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As Excessive Northwest Water Flows, Gas Use Ebbs

At the outset of June the indicators are mounting that water in the Pacific Northwest will continue at record levels and the amount of natural gas needed in thermal electric generation will continue to decline.

The Northwest River Forecast Center expects water supply at the Dalles Dam to be at the seventh highest level in the past 50 years, and separately in Idaho the state regulatory commission just approved a 4.8% rate decrease for Idaho Power Co. tied to excess hydroelectric power that has displaced a significant amount of higher-cost gas-fired and other thermal generation. Idaho Power's fuel bill was $40 million less than anticipated over the past 12 months due to the added water.

Gas demand for power generation in the Northwest is expected to "run at a minimum" this summer, according to the latest report from Barclays Capital's commodities research unit.

"This could mean that on many days gas-fired power plants in the region remain idle around the clock," said Barclays' report, speculating that surplus hydro availability is expected to be at its greatest level in June.

The report also noted that relative to last year, which also showed gas demand at what Barclays called minimum levels, there is limited downside risks for gas consumption this summer. "Gas demand could take a greater hit in June and August this year, possibly dropping 300-500 MMcf/d relative to 2010."

High runoff of water causing dams to spill at rates threatening to violate environmental regulations have also caused a range war between the region's principal federal power marketer/transporter, the Bonneville Power Administration (BPA), and the wind industry (see Daily GPI, May 20) over the power agency's drastic cutback in supplies from wind turbine facilities that now account for more than 3,000 MW of the region's generating capacity.

"This is forcing the involuntary curtailment of thermal and wind generation," the Barclays report said. One result is that off-peak forward wind prices for June are trading at negative levels in anticipation of oversupply in the region. Based on BPA's current operating plan (environmental redispatch protocol), the agency has been at times curtailing up to 1,438 MW of thermal and wind generation in the four-state region (Idaho, Montana, Oregon and Washington).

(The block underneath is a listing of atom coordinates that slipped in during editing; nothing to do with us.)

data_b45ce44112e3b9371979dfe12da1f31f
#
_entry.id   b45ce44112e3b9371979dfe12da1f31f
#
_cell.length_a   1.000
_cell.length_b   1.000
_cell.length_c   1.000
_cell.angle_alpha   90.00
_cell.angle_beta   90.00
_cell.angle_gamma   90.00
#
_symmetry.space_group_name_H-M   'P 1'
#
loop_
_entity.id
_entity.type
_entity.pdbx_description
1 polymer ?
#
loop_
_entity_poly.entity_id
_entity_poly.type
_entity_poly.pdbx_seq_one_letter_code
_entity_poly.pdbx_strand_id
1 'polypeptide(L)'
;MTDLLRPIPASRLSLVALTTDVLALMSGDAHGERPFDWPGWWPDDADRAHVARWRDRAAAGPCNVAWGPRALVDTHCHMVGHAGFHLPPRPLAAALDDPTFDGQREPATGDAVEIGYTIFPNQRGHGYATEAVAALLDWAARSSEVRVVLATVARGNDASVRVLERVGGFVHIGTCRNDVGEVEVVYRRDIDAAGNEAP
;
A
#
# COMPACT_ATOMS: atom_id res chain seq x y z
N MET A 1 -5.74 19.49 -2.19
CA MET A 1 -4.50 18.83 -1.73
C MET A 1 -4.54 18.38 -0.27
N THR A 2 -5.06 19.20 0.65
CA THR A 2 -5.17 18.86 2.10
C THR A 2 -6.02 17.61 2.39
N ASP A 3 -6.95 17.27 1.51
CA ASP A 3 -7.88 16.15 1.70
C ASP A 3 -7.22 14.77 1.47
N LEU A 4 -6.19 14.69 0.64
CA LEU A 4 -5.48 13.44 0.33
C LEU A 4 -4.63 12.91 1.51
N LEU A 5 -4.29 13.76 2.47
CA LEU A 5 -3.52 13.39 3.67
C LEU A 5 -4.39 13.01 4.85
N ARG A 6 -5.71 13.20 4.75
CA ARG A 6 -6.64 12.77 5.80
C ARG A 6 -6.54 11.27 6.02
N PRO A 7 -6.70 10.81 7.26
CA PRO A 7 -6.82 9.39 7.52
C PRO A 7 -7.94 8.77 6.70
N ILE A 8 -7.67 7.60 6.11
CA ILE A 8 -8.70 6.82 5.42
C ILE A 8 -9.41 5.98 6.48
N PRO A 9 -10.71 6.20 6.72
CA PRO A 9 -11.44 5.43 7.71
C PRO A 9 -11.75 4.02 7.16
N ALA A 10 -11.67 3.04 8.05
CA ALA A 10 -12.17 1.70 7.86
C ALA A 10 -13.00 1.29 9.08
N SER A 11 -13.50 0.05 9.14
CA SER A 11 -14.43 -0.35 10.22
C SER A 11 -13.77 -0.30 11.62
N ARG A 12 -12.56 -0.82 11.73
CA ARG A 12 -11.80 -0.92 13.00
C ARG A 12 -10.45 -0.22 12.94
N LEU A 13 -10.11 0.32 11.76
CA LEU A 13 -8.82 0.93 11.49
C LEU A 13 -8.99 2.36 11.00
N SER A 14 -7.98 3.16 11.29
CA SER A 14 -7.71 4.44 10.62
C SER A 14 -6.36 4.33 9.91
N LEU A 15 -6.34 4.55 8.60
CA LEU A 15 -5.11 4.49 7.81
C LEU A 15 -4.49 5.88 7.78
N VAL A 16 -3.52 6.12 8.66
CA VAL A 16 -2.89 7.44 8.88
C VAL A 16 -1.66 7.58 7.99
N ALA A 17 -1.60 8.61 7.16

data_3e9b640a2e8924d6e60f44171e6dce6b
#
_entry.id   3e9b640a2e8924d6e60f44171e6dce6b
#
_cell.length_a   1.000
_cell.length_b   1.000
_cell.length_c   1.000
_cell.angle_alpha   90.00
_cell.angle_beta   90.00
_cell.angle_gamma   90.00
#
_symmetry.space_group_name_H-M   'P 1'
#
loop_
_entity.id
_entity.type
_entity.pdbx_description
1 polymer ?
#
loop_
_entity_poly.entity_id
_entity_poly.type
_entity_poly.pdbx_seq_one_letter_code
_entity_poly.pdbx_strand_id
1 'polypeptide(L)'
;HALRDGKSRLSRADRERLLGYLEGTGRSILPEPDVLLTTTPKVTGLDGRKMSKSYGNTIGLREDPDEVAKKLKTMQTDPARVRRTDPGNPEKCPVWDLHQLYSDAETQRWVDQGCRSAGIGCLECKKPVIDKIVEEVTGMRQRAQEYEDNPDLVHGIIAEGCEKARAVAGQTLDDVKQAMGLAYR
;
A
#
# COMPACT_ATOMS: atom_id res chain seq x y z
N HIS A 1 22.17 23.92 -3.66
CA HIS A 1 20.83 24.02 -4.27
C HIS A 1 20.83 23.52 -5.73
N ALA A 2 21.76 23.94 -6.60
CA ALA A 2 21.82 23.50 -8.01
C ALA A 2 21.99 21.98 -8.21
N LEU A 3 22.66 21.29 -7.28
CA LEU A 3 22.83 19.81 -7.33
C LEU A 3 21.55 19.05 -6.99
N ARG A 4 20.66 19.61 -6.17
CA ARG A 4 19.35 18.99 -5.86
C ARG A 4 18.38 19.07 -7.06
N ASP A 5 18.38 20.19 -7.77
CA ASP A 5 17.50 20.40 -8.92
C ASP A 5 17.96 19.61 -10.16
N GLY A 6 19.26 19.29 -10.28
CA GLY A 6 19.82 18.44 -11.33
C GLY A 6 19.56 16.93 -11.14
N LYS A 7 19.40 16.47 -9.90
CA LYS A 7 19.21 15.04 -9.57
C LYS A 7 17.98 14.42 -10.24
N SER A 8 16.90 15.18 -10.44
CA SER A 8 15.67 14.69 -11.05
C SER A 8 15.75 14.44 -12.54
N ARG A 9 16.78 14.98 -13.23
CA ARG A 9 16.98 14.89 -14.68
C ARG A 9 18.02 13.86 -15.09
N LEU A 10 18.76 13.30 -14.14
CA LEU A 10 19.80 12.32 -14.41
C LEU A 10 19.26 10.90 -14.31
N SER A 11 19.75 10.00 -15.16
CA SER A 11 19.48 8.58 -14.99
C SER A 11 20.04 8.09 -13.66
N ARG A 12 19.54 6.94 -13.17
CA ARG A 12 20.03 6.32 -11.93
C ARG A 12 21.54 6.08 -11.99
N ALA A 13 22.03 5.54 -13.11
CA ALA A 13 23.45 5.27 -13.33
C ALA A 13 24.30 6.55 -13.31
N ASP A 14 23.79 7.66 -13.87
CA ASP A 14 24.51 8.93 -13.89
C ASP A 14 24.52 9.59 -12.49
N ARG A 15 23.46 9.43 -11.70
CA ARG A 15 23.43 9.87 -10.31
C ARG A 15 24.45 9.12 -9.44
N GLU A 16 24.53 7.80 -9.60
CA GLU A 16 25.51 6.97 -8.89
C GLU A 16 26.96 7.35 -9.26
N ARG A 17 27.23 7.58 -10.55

"Forward power prices for delivery in June this year at the Mid-Columbia point have dipped into negative territory in anticipation of oversupply," the Barclays report said. "Negative prices mean that the seller pays the buyer to take the generated power." (The negative prices could still be economical in cases where the seller gets production tax credits, or renewable energy certificates.)

More than the almost nonstop rain that is common in the region, snowpack levels, and the rates of runoff, are what really impact energy production sources. Barclays noted that snowfall has been "particularly strong" this year, with most of the Northwest having more than 110% of normal in the October-April period. Snowpack levels have been averaging even higher at more than 150% of normal in most parts of the region.

In the midst of the water surge, even border states such as Utah have experienced high snow-water equivalent levels in excess of 150% of normal in most areas, and in mid-May the U.S. Department of Interior sent out a request for proposals (RFP) for a string of low-impact hydroelectric facilities at a federal water project in central Utah. Bonneville's equivalent, the Western Area Power Administration, would have the first chance to buy the added hydropower, according to the RFP.

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